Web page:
Car insurance prices are down, but Brexit looms

Car insurance October 2019

New data has revealed that car insurance premiums fell during the third quarter of 2019. This, following a slight hike in the second quarter, and the sharp drop of the first quarter.

Overall, the average insurance premium is the cheapest it’s been all year in Q3 (July to September): £459 plays £472 for Q2, and £466 for Q1. Overall the Q3 cost, according to MoneySuperMarket, is five percent cheaper than the same period last year.

Is the cost of insurance coming down?

The figures seem to suggest so. It’s the first time since 2015 that the average insurance cost has been below £480 for three successive quarters. That said, there’s always room for increases. 

Young driver insurance premiums

Indeed, there are indications that prices are about to rise. Third party, fire and theft policies have risen on average by a respective seven and six percent. Brexit uncertainty could be blamed for this, given the currency fluctuations it’s caused and questions around imported replacement parts. The increasing expense to repair modern cars is also increasing claim costs and forcing premiums up.

Are gender and age still factors?

Legally, insurers aren’t allowed to discriminate on cost based on gender. Despite this, the average quote for men and women was vastly different in Q3 2019. Men paid £503 on average, which is down by five percent year-on-year. Women meanwhile, paid £412 on average, which is down four percent year-on-year.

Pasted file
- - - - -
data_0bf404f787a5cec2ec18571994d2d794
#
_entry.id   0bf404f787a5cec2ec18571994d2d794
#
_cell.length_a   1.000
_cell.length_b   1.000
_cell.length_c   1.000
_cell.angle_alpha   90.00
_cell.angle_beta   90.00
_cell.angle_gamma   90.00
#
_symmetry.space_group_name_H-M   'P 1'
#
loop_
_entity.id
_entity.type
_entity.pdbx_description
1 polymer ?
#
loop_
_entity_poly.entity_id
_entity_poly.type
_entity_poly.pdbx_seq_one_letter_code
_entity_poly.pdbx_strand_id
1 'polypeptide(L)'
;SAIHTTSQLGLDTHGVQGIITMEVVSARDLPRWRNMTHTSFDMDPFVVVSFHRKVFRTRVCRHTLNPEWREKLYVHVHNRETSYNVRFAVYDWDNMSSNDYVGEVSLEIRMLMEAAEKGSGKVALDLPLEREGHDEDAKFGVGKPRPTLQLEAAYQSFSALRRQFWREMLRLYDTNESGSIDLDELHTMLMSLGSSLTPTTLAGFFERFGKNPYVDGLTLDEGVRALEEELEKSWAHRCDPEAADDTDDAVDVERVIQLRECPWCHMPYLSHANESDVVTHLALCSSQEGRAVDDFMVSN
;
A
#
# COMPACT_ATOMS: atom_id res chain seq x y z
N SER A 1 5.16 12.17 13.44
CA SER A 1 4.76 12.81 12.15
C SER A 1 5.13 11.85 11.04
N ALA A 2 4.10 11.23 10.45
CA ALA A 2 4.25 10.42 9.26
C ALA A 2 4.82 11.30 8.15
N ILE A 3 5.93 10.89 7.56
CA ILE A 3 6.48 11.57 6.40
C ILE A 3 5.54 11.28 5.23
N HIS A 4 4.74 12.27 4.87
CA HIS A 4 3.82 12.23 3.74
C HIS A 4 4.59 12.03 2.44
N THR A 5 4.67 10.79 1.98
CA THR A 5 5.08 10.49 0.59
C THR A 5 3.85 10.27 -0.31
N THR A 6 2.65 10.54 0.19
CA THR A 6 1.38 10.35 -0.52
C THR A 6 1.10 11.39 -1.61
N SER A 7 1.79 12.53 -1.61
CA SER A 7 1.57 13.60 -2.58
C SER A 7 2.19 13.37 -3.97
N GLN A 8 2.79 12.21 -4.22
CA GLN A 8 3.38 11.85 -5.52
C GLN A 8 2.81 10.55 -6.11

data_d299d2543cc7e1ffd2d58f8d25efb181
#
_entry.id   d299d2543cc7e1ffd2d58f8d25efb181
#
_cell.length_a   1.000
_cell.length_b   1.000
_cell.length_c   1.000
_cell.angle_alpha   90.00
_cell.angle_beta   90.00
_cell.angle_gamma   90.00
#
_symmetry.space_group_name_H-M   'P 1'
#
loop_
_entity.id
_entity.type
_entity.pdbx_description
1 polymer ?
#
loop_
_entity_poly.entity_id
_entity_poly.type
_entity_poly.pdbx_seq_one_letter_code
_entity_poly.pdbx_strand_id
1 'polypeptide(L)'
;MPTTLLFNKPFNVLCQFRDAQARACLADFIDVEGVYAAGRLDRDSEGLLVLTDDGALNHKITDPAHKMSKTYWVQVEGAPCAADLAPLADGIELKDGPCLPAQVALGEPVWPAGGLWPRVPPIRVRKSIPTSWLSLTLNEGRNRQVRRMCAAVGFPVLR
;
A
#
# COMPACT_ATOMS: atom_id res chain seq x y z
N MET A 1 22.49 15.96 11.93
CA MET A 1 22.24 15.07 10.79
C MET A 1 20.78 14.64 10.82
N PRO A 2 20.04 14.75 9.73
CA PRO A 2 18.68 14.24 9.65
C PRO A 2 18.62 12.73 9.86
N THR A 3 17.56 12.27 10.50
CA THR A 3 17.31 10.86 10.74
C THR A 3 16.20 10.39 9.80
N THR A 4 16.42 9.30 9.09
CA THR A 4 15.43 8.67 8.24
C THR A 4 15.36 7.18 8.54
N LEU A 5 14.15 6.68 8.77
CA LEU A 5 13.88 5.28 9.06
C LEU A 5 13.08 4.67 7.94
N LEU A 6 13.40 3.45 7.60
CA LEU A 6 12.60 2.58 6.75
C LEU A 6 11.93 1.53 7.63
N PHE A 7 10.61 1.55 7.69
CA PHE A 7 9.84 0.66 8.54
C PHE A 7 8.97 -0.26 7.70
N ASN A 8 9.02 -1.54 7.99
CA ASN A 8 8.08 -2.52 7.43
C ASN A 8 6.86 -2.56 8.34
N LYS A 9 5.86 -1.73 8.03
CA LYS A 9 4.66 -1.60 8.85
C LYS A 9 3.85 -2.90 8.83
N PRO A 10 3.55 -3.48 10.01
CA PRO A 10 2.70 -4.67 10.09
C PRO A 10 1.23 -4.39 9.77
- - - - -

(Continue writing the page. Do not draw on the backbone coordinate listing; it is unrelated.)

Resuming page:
Motorists overpaying on insurance by £1.2billion

Gender specifically hasn’t caused this, however. Riskier cars to insure are generally the preserve of male drivers. Women are also making fewer claims, and therefore have longer no-claims periods on average.

Age remains a kicker, especially for young drivers, though prices for the youngest motorists seem to be coming down. Drivers aged between 17 and 19 have seen premiums drop by four percent over the past year, to £991 for fully comprehensive. For everyone under 30, premiums dropped, while they increased for everyone over 30, in Q3 2019.

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